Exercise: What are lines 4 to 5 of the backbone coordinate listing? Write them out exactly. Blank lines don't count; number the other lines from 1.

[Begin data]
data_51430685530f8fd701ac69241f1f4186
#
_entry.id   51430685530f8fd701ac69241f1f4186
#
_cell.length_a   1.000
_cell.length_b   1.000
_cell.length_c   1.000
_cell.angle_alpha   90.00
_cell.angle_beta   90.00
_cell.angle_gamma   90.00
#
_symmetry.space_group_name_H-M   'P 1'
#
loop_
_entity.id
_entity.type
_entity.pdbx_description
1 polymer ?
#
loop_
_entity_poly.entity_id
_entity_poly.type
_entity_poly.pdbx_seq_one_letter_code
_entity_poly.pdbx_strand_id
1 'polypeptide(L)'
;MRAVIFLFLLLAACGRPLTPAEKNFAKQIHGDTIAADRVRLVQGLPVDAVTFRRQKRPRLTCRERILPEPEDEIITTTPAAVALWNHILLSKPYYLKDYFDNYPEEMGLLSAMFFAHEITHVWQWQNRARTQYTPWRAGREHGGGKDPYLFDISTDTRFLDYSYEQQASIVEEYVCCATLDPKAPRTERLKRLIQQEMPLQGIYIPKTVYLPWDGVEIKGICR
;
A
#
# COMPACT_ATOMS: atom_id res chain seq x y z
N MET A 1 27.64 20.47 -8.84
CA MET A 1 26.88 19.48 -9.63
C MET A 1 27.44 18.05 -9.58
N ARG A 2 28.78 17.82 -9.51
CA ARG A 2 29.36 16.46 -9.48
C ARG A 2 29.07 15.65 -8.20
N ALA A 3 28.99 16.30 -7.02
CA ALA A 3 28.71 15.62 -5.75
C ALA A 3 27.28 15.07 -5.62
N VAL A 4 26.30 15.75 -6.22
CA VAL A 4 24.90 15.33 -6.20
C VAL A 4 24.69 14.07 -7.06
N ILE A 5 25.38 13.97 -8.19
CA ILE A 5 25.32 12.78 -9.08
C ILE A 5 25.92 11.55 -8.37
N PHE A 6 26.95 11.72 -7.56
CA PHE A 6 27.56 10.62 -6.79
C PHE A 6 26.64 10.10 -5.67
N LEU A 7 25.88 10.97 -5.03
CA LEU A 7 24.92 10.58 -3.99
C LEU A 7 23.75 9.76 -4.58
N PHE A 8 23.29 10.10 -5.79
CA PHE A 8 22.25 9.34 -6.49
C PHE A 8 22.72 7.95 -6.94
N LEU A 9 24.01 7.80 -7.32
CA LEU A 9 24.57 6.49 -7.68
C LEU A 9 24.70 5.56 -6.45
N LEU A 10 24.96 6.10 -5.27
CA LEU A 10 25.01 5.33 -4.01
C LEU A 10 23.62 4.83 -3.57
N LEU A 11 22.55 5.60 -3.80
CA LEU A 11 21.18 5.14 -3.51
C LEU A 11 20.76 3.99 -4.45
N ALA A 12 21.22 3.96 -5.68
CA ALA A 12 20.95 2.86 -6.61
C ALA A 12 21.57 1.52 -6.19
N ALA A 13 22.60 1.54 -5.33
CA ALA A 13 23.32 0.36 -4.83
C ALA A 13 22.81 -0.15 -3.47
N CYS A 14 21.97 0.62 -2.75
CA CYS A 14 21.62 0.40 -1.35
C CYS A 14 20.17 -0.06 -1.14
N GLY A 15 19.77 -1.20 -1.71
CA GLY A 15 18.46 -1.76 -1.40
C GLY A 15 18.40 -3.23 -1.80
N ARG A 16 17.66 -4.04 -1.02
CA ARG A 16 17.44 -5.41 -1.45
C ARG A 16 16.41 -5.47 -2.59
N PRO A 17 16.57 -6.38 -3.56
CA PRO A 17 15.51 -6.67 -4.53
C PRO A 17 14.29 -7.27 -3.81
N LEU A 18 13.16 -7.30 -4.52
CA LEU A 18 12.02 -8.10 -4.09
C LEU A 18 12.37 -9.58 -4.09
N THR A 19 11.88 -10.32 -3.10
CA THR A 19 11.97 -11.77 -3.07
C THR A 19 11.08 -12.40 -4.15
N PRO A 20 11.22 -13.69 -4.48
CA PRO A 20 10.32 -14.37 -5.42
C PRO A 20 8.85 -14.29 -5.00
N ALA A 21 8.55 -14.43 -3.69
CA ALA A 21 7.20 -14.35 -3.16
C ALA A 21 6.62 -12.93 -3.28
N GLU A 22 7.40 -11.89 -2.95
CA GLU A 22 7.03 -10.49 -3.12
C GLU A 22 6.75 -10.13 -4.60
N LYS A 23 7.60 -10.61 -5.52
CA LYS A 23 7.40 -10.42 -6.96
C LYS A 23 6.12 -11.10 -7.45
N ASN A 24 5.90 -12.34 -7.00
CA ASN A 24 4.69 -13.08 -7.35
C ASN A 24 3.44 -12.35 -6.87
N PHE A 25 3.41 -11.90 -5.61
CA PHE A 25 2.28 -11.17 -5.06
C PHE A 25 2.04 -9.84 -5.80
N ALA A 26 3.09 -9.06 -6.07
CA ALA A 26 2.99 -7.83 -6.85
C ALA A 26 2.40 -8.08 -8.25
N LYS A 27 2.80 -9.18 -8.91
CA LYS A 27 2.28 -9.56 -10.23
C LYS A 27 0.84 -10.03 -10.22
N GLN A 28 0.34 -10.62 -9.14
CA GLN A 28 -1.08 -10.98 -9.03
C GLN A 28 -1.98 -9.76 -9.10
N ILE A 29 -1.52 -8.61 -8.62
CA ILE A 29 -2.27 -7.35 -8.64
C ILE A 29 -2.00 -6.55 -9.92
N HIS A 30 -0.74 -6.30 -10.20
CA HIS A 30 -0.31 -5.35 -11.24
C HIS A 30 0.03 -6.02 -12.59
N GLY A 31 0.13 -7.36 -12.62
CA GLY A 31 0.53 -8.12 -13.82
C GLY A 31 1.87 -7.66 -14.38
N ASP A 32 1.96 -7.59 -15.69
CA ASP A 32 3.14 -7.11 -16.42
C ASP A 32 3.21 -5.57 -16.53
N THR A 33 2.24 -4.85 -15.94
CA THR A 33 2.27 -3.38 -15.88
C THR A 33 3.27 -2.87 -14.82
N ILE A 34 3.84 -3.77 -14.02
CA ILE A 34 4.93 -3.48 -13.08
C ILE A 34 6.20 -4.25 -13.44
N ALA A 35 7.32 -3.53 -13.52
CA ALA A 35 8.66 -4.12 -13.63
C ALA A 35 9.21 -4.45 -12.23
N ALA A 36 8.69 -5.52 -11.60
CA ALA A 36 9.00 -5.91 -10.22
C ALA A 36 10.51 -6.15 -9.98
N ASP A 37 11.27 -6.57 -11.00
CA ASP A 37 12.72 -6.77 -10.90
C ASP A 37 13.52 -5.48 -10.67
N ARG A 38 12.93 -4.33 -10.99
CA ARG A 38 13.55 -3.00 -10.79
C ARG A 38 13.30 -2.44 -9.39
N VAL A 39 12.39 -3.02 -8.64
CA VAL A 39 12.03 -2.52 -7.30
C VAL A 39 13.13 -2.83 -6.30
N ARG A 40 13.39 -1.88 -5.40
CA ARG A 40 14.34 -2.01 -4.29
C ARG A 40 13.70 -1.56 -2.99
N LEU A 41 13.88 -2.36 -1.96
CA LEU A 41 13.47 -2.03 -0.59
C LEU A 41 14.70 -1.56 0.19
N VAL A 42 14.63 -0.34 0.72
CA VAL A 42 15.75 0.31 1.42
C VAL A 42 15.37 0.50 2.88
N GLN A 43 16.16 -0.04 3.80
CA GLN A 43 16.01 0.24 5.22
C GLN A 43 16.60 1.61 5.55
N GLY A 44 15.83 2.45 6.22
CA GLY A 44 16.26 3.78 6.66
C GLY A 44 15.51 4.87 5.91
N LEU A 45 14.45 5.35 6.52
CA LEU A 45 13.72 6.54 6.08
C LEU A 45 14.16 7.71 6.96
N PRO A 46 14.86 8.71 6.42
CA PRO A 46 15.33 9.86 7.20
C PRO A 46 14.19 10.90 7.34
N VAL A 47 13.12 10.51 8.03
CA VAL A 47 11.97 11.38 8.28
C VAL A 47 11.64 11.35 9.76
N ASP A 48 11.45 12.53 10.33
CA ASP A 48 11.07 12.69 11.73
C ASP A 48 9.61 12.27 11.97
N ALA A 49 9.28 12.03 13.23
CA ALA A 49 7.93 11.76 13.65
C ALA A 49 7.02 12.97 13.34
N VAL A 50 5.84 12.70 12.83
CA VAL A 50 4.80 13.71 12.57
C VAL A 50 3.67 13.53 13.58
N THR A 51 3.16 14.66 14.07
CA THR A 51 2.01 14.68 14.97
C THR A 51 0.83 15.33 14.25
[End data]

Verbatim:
#
_cell.length_a   1.000